Please join Camelia, her family and friends for a fabulous Pollination Project special event. Details in the image below:

Early Bird Gets the Berry

Highbush Blueberries

Labour Day. What better way to celebrate being unemployed than by getting out to harvest something to put up for the winter. In Nova Scotia’s Annapolis Valley there’s a lot of talk of how prolific this summer has been for the crops. And despite the threat of Hurricane Earl, which thankfully did not cause the chaos anticipated, farmers are likely to be reaping the benefits. I am also reaping the benefits of their hard work and good weather at the U-Picks just outside of Wolfville. Bright and early, and within 15 minutes of my front door, I found myself at Blueberry Acres, surrounded by rows of highbush blueberries. I was the first picker there, and got myself set up with a box and a pail on a string, set out and within an hour I had harvested 17lbs of delicious, juicy, enormous berries.

Blueberry Fields Forever

Highbush blueberries grow about 5-6 feet tall. Unlike wild blueberries, there is no crouching necessary, no bending over or squatting down. This is the most civilized berry picking a girl could ask for. Just reach out in front and pick. The blue orbs are plentiful and easy to detect, yet just when you think you’ve cleaned off a bush, look down, below the branches at eye level, and you’ve found another mother-load. In amongst the serenity and meditative qualities of berry picking, are disturbing sounds, however. As a measure of pest prevention for birds mostly, gunfire shots, squawking calls of birds of prey, and a lovely sculpture of a bald eagle are ever-present in the fields.

Integrated Pest Management

I would caution anyone going there who suffers from post-traumatic stress disorder, if the sound of gunfire is rattling, because the recording is amplified across the property inconsistently and often, bearing no resemblance of pattern. I got used to it pretty quickly, though, but was adequately disturbed.

Along with the flavour of late summer bursting from my freezer, I am looking forward to the antioxidant powerhouses gracing smoothies and baked goods all year-long.

The lovely ladies at Blueberry Acres also informed me that there was a raspberry U-Pick just down the way. Making two lefts and a right, I came up to miles of hoop houses, or tunnels filled to the rafters with raspberries, red and gold, cherry tomatoes, bell peppers, and strawberries. Victor, originally from Guadalajara, Mexico, was charmed by my six words of Spanish that I could string together, and told me that he supervised 72 Mexican farm labourers in the tunnels. He lives in town, but the rest of them live in trailers at the back of the property. They’re paid by the hour, but he said that many Mexican ladies go to be paid piece work a the blueberry farm and make upwards of $200.00 a day. Pretty good, but far from home. Victor only spends three out of 12 months in Mexico. Tomorrow I am going to go pick at the blueberry fields again, this time as a commercial picker and will be paid to spend a beautiful day outdoors.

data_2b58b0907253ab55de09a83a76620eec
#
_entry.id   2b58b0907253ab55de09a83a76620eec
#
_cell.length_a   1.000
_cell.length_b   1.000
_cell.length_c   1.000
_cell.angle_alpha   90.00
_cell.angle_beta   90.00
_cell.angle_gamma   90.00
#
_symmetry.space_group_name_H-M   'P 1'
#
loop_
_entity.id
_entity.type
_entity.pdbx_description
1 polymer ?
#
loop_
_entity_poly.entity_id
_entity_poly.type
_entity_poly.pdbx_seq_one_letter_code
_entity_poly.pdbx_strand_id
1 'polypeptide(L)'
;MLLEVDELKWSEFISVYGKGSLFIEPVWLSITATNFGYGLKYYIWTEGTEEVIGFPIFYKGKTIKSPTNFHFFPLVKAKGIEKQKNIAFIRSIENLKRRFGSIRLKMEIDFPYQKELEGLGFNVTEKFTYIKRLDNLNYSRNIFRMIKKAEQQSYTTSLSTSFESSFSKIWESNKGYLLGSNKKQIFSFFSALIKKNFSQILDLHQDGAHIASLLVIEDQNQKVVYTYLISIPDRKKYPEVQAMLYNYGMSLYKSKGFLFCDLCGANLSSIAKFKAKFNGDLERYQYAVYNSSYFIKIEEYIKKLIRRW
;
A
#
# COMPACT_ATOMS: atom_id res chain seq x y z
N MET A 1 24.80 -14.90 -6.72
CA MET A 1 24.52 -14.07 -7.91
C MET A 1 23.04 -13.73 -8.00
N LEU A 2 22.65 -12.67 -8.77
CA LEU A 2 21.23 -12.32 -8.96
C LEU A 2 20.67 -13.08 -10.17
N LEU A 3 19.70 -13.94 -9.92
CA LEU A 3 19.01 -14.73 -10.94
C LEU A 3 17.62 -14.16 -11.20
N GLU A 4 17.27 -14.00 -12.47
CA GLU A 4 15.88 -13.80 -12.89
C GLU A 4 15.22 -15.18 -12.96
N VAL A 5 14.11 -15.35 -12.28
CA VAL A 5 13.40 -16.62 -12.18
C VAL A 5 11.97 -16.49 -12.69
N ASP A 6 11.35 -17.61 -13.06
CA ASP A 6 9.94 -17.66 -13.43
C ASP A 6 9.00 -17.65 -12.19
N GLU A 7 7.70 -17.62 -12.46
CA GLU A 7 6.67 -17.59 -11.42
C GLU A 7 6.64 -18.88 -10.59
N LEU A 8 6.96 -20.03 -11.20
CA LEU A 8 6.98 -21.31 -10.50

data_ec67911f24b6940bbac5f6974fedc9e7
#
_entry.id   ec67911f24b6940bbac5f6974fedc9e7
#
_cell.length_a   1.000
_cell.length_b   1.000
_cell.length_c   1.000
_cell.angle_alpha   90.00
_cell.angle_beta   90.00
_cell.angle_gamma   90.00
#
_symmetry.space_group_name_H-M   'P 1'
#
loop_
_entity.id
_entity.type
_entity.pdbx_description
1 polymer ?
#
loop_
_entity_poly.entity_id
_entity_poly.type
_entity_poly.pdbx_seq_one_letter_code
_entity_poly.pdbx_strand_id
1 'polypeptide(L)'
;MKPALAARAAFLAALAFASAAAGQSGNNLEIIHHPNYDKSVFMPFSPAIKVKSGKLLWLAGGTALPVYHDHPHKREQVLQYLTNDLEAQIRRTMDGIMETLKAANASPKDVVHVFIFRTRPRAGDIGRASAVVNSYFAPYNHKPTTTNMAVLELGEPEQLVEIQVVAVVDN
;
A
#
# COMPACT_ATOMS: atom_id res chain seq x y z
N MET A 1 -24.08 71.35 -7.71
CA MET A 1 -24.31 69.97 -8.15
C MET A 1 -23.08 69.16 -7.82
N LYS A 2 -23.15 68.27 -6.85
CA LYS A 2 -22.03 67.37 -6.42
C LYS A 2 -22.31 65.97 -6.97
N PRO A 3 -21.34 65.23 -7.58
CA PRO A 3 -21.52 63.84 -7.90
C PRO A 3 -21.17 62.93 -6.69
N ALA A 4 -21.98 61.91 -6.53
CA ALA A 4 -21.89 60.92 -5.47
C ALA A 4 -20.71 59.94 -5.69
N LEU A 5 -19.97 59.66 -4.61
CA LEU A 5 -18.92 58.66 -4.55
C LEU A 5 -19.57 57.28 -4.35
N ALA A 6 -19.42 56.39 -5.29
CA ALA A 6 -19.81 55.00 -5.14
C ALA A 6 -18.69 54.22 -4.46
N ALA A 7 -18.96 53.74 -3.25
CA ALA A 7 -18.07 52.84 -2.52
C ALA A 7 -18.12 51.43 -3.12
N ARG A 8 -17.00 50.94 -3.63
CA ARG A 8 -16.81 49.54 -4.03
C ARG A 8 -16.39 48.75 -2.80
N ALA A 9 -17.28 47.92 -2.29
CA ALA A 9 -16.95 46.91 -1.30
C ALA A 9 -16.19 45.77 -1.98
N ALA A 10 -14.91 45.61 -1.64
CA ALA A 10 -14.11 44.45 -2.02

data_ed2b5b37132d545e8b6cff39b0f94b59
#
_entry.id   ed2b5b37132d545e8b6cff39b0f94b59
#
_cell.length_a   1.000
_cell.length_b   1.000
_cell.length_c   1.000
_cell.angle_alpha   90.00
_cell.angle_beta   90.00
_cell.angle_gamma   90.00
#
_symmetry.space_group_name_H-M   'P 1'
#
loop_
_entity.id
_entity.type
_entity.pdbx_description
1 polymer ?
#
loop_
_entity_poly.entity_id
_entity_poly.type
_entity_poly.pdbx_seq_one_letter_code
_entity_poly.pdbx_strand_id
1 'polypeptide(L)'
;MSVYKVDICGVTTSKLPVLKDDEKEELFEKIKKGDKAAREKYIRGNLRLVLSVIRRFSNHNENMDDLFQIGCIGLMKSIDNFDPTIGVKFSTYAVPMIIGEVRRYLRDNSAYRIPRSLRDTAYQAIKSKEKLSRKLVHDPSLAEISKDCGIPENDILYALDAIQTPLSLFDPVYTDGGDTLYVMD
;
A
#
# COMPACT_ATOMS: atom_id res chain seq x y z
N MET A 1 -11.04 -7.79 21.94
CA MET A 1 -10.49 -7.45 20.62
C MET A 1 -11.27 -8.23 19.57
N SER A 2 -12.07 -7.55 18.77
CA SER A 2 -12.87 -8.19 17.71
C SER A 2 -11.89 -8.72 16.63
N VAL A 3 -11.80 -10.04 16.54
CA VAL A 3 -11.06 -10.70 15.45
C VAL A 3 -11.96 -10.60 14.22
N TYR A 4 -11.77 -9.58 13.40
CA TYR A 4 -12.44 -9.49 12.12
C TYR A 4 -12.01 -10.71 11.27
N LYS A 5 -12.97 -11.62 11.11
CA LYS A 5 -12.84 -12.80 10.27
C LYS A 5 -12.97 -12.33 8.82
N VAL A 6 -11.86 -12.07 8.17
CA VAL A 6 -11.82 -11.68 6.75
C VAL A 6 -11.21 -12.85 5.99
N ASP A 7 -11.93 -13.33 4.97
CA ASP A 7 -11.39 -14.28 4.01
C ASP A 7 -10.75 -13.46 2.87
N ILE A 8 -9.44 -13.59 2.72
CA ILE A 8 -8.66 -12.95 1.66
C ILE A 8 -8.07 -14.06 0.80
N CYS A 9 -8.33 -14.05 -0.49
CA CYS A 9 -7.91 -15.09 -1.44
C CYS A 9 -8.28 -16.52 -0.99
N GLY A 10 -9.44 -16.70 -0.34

Article on Covering the Conscious Food Festival

ChocoSol Direct Delivery

Transgenic Trangression

Sooke Harbour Salmon

So, fish. Let’s talk about their current situation. Wild fish good; genetically modified fish not so good. Pretty simple. Lately I have been receiving a smattering of emails, requests to sign petitions, and Facebook group membership suggestions all relating to the Wild Pacific Salmon, now being considered as BC’s symbol of strength, resilience, and culture. Seems reasonable as Pacific Salmon can be found on almost any menu, in any museum of BC history or culture, and was once found in every river. It also seems reasonable, because the wild population of these beautiful creatures are in a bit of a pickle and in need of some more serious recognition and protection. With the introduction of farmed salmon, and now transgenic species of the fish escaping from the confines of lice-infested, waste-riddled, open-net cage farms, the wild stock is in serious danger. More so than ever before. A friend of mine who has been in BC for most of his life, closely connected to the population of all things edible, has written to me that there are hardly any fish this year, noting also that he has been involved in the fight to save the species for decades. Yes, global warming, over-fishing, and contamination of our waterways all contribute to the threat, but in the past several years, genetic engineering is rearing its even uglier head, beyond the scope of the endless fields of corn, wheat, soy and cotton, brings this problem to a whole other level.

It is generally franken-salmon, a relative to Atlantic Salmon, being raised on the Pacific Coast in net-pens along the coast of BC. But as Les Blumenthal writes for the Washington Post, “by some estimates, 400,000 to 1 million Atlantic salmon have escaped into the wild from the 75 or so net-pen operations in British Columbia. A Purdue University study using a computer model — and widely criticized by the biotechnology industry — showed that if 60 transgenic fish bred in a population of 60,000 wild fish, the wild fish would be extinct in 40 generations.” I don’t know how you might feel about this, but from what I understand, anything that becomes extinct leaves a trail of consequences that is impossible to predict. Predators and prey both challenged by the void.

This introduction of a genetically manipulated acquroversy has lead me to ponder the situation closer to home.

Delicious Smoked Wild Salmon